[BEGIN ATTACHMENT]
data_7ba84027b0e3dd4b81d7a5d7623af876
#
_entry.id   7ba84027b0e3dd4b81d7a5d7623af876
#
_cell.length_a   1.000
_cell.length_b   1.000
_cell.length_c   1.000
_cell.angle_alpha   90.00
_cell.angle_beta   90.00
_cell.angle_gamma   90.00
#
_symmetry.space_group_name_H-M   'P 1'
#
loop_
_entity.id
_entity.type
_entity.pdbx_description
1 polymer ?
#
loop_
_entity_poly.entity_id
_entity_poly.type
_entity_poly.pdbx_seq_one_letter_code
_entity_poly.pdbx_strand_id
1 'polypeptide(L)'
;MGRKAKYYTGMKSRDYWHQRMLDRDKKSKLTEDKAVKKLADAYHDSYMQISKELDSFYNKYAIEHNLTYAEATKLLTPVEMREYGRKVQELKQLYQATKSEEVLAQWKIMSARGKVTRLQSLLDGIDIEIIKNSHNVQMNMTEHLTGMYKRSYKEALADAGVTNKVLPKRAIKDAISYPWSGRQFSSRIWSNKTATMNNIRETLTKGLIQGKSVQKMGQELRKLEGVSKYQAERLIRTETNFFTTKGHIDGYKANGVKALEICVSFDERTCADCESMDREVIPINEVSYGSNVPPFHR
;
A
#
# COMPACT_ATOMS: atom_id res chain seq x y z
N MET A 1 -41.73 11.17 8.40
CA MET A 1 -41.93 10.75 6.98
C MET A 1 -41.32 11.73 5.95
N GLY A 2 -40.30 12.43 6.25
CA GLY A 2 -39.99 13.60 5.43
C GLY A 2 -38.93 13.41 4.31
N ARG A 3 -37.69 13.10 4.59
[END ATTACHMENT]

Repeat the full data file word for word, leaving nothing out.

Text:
data_7ba84027b0e3dd4b81d7a5d7623af876
#
_entry.id   7ba84027b0e3dd4b81d7a5d7623af876
#
_cell.length_a   1.000
_cell.length_b   1.000
_cell.length_c   1.000
_cell.angle_alpha   90.00
_cell.angle_beta   90.00
_cell.angle_gamma   90.00
#
_symmetry.space_group_name_H-M   'P 1'
#
loop_
_entity.id
_entity.type
_entity.pdbx_description
1 polymer ?
#
loop_
_entity_poly.entity_id
_entity_poly.type
_entity_poly.pdbx_seq_one_letter_code
_entity_poly.pdbx_strand_id
1 'polypeptide(L)'
;MGRKAKYYTGMKSRDYWHQRMLDRDKKSKLTEDKAVKKLADAYHDSYMQISKELDSFYNKYAIEHNLTYAEATKLLTPVEMREYGRKVQELKQLYQATKSEEVLAQWKIMSARGKVTRLQSLLDGIDIEIIKNSHNVQMNMTEHLTGMYKRSYKEALADAGVTNKVLPKRAIKDAISYPWSGRQFSSRIWSNKTATMNNIRETLTKGLIQGKSVQKMGQELRKLEGVSKYQAERLIRTETNFFTTKGHIDGYKANGVKALEICVSFDERTCADCESMDREVIPINEVSYGSNVPPFHR
;
A
#
# COMPACT_ATOMS: atom_id res chain seq x y z
N MET A 1 -41.73 11.17 8.40
CA MET A 1 -41.93 10.75 6.98
C MET A 1 -41.32 11.73 5.95
N GLY A 2 -40.30 12.43 6.25
CA GLY A 2 -39.99 13.60 5.43
C GLY A 2 -38.93 13.41 4.31
N ARG A 3 -37.69 13.10 4.59